Powell's gonna have longer than 5 five weeks now, movie just got pushed back to October.I see now why they got Lorne to score Terminator, the guy's friggin' unstoppable.New Lorne score ! Pretty cool, check the extract I put ! :)Can you confirm this Hybrid?<br><br>With John Powell, nothing is confirmed. How in the world they can get mr. Powell? Does he want a new challenge of getting only  5 weeks to score a movie?<br><br>Anyway, i wont be surprised if this rejected rumour is true, Powell will back down once again, and the studio will seek another generic composer. I do really hope they will pick HGW or James Newton-"return to neverland"-Howard insteadThanks! A shame it doesn't clarify the nature of Jackman and Margeson's collaboration better, but it's nice to know what Dom Lewis did at any rate. He's a really good composer, often seems to contribute to some of the best moments of whichever score he's working on at the time (Cap 2).
Little "who did what" from the cuesheet... :)Yep, I'm pumped up! :DSheet music of Up Is Down, and any other arragements - private messenge here: https://www.facebook.com/JozefSwistakPianist?fref=tsI know this is a bit of a late response, but I can't find three damn hours every day to watch this movie :p lol. Still, I have watched it over various speaker sets, headphones and everything, and Alan is indeed right about the music being toned down. Especially during the mountains part, that first blow is very disappointing indeed. Still, the sound effects almost tore my windows apart, so it's definitely the way this release was deliberately mixed. I still think that, however in the theatrical the music version was incredibly loud at some points (no complaints though, loved it) they didn't find it suitable for the home release, or they wanted to avoid complaints about the music drowning out the dialogue (which was a common complaint about the theatrical version, I could understand everything just fine but yeah, we have subtitles here in the Netherlands so.....). However, there were also moments where the music surprised me a bit in volume, compared to the big swells (i.e. just after Dr. Mann says "... few men have been" and the organ kicks in or the launch/detach music) so I don't think this is a production malfunction of some sort.Agreed, Lockington is great. In all fairness, Streitenfeld is getting better with each score, so maybe he'll surprise us. Although the Goldsmith fan in me, expects to be disappointed with this one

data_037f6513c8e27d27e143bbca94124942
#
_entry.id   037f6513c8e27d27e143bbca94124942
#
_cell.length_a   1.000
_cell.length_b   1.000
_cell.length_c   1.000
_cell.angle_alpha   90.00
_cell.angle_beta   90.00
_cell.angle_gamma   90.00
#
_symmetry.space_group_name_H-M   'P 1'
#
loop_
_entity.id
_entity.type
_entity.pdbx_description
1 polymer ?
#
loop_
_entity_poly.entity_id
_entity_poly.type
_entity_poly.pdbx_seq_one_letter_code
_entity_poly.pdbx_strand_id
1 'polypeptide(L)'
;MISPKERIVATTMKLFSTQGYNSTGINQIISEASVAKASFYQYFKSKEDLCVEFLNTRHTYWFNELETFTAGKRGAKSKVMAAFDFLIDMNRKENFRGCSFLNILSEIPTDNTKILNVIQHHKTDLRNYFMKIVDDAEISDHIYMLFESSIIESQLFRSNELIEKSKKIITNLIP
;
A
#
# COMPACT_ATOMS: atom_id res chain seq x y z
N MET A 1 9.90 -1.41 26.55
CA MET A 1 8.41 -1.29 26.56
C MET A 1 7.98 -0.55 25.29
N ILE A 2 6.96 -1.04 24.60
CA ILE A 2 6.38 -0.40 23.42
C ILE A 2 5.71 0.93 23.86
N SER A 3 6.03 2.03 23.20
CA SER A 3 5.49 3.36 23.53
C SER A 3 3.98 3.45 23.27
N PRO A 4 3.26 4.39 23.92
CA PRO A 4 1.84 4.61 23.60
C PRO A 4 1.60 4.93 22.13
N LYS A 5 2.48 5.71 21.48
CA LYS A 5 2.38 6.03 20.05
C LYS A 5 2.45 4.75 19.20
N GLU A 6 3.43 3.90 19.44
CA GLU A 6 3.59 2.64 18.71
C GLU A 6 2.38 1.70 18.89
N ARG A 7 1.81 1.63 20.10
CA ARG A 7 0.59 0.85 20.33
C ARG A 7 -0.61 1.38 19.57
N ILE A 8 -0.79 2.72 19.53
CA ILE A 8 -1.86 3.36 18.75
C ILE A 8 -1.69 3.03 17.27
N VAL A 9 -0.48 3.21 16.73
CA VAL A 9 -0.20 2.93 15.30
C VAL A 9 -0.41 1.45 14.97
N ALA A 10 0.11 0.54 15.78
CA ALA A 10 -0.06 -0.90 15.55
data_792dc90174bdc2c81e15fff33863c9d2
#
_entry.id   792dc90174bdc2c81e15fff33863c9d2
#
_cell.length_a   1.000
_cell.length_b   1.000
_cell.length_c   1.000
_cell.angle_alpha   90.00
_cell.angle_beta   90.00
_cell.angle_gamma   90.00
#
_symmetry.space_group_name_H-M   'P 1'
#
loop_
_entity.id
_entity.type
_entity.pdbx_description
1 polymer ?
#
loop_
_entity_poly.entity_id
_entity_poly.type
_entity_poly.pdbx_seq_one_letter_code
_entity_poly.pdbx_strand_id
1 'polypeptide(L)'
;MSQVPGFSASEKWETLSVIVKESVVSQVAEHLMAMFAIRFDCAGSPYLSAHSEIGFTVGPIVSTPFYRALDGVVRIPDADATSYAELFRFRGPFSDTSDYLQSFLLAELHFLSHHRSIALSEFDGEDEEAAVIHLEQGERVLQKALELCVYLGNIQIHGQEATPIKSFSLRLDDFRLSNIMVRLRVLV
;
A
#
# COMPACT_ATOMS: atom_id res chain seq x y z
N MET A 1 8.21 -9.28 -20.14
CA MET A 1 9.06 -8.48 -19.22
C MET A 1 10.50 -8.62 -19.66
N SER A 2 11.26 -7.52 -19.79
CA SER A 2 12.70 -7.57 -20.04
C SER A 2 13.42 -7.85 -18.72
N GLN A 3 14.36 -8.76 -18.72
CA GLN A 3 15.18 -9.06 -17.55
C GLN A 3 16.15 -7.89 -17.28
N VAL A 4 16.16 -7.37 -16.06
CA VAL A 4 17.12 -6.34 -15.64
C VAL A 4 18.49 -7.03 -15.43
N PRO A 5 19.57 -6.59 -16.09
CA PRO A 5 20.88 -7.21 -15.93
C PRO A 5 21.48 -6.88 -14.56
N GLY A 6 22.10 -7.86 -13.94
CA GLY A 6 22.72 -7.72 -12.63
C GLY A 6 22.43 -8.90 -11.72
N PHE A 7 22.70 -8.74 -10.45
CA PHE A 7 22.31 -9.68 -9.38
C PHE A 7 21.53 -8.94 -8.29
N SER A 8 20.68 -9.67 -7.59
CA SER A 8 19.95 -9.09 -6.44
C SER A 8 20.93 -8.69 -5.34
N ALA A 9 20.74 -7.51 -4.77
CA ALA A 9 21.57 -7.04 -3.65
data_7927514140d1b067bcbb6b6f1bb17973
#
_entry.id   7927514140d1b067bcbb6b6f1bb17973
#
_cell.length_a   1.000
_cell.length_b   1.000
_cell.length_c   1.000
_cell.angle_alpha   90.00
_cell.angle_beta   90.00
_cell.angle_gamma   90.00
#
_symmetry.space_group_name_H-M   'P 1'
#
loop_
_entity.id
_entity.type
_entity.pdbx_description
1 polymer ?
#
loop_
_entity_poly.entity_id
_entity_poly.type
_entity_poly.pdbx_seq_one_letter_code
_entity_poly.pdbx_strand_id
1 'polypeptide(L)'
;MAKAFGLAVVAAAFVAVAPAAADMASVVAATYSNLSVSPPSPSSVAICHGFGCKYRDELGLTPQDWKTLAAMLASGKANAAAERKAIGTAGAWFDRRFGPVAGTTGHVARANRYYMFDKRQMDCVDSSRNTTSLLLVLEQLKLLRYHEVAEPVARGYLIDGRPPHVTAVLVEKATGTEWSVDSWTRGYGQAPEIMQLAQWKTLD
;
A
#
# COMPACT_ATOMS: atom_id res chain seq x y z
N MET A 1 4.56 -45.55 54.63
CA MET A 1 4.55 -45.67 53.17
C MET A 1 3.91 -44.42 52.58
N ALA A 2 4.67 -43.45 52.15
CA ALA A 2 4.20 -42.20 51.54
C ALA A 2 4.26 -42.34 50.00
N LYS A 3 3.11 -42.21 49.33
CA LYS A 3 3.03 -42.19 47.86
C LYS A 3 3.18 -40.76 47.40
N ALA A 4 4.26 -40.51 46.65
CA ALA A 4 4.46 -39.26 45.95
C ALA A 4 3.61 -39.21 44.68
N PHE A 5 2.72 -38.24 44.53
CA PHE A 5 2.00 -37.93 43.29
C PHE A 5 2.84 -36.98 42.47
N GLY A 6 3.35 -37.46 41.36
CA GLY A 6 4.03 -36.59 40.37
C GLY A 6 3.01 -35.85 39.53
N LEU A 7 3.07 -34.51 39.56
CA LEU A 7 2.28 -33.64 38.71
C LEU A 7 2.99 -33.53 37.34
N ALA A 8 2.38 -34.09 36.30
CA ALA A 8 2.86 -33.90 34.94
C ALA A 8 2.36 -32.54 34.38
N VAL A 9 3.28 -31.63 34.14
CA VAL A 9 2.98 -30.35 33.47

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  2006, May 28
New Project For Hans ZIMMER & Klaus BADELT

According to the Gibraltar Films production, Hans ZIMMER would work on the next Werner Herzog's film : Rescue Dawn. Composer Richard Harvey will collaborate to the score and is using classical Asian musical instruments for the soundtrack.

Klaus BADELT would score for Heaven & Earth, the remarkable true story of the first woman doctor, who masqueraded as a man to pursue her career.




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Jacalyn reply Replies: 0 || 2011-06-14 10:39:12
Now I know who the biarny one is, I’ll keep looking for your posts.